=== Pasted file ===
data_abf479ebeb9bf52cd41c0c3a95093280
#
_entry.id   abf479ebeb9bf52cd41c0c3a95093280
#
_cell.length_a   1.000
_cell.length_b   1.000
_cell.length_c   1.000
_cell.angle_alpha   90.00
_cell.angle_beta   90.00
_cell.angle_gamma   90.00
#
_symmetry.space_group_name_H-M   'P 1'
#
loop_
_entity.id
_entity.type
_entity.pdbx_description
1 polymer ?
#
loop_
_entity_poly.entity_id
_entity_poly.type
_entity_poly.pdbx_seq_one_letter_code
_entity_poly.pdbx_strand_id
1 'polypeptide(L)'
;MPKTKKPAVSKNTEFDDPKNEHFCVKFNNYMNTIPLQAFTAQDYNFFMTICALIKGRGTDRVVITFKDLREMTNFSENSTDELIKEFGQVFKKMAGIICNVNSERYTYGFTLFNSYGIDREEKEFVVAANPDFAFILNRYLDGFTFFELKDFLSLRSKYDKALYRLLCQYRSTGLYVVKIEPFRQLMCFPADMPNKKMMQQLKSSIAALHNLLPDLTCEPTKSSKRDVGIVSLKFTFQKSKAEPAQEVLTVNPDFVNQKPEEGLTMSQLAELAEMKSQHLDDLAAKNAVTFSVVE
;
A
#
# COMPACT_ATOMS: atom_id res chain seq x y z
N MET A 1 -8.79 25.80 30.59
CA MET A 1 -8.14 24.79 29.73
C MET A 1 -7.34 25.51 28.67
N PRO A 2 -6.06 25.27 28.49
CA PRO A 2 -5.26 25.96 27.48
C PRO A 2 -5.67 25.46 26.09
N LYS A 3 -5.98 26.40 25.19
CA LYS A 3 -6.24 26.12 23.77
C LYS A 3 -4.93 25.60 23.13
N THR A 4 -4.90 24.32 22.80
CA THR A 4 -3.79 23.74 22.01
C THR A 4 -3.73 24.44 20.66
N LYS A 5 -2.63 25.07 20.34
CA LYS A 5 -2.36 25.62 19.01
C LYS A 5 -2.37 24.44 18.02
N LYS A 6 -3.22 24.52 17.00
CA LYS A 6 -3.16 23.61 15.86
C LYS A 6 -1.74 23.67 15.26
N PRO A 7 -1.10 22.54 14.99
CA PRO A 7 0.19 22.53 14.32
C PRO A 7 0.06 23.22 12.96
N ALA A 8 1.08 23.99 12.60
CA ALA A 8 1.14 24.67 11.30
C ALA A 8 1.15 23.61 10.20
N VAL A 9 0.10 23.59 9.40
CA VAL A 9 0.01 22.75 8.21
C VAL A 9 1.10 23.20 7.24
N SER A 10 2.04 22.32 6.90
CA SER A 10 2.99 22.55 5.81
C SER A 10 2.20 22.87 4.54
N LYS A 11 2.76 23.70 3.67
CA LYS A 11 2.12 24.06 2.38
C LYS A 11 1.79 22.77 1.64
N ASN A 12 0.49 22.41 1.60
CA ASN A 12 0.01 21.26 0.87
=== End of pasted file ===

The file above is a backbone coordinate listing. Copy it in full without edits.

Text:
data_abf479ebeb9bf52cd41c0c3a95093280
#
_entry.id   abf479ebeb9bf52cd41c0c3a95093280
#
_cell.length_a   1.000
_cell.length_b   1.000
_cell.length_c   1.000
_cell.angle_alpha   90.00
_cell.angle_beta   90.00
_cell.angle_gamma   90.00
#
_symmetry.space_group_name_H-M   'P 1'
#
loop_
_entity.id
_entity.type
_entity.pdbx_description
1 polymer ?
#
loop_
_entity_poly.entity_id
_entity_poly.type
_entity_poly.pdbx_seq_one_letter_code
_entity_poly.pdbx_strand_id
1 'polypeptide(L)'
;MPKTKKPAVSKNTEFDDPKNEHFCVKFNNYMNTIPLQAFTAQDYNFFMTICALIKGRGTDRVVITFKDLREMTNFSENSTDELIKEFGQVFKKMAGIICNVNSERYTYGFTLFNSYGIDREEKEFVVAANPDFAFILNRYLDGFTFFELKDFLSLRSKYDKALYRLLCQYRSTGLYVVKIEPFRQLMCFPADMPNKKMMQQLKSSIAALHNLLPDLTCEPTKSSKRDVGIVSLKFTFQKSKAEPAQEVLTVNPDFVNQKPEEGLTMSQLAELAEMKSQHLDDLAAKNAVTFSVVE
;
A
#
# COMPACT_ATOMS: atom_id res chain seq x y z
N MET A 1 -8.79 25.80 30.59
CA MET A 1 -8.14 24.79 29.73
C MET A 1 -7.34 25.51 28.67
N PRO A 2 -6.06 25.27 28.49
CA PRO A 2 -5.26 25.96 27.48
C PRO A 2 -5.67 25.46 26.09
N LYS A 3 -5.98 26.40 25.19
CA LYS A 3 -6.24 26.12 23.77
C LYS A 3 -4.93 25.60 23.13
N THR A 4 -4.90 24.32 22.80
CA THR A 4 -3.79 23.74 22.01
C THR A 4 -3.73 24.44 20.66
N LYS A 5 -2.63 25.07 20.34
CA LYS A 5 -2.36 25.62 19.01
C LYS A 5 -2.37 24.44 18.02
N LYS A 6 -3.22 24.52 17.00
CA LYS A 6 -3.16 23.61 15.86
C LYS A 6 -1.74 23.67 15.26
N PRO A 7 -1.10 22.54 14.99
CA PRO A 7 0.19 22.53 14.32
C PRO A 7 0.06 23.22 12.96
N ALA A 8 1.08 23.99 12.60
CA ALA A 8 1.14 24.67 11.30
C ALA A 8 1.15 23.61 10.20
N VAL A 9 0.10 23.59 9.40
CA VAL A 9 0.01 22.75 8.21
C VAL A 9 1.10 23.20 7.24
N SER A 10 2.04 22.32 6.90
CA SER A 10 2.99 22.55 5.81
C SER A 10 2.20 22.87 4.54
N LYS A 11 2.76 23.70 3.67
CA LYS A 11 2.12 24.06 2.38
C LYS A 11 1.79 22.77 1.64
N ASN A 12 0.49 22.41 1.60
CA ASN A 12 0.01 21.26 0.87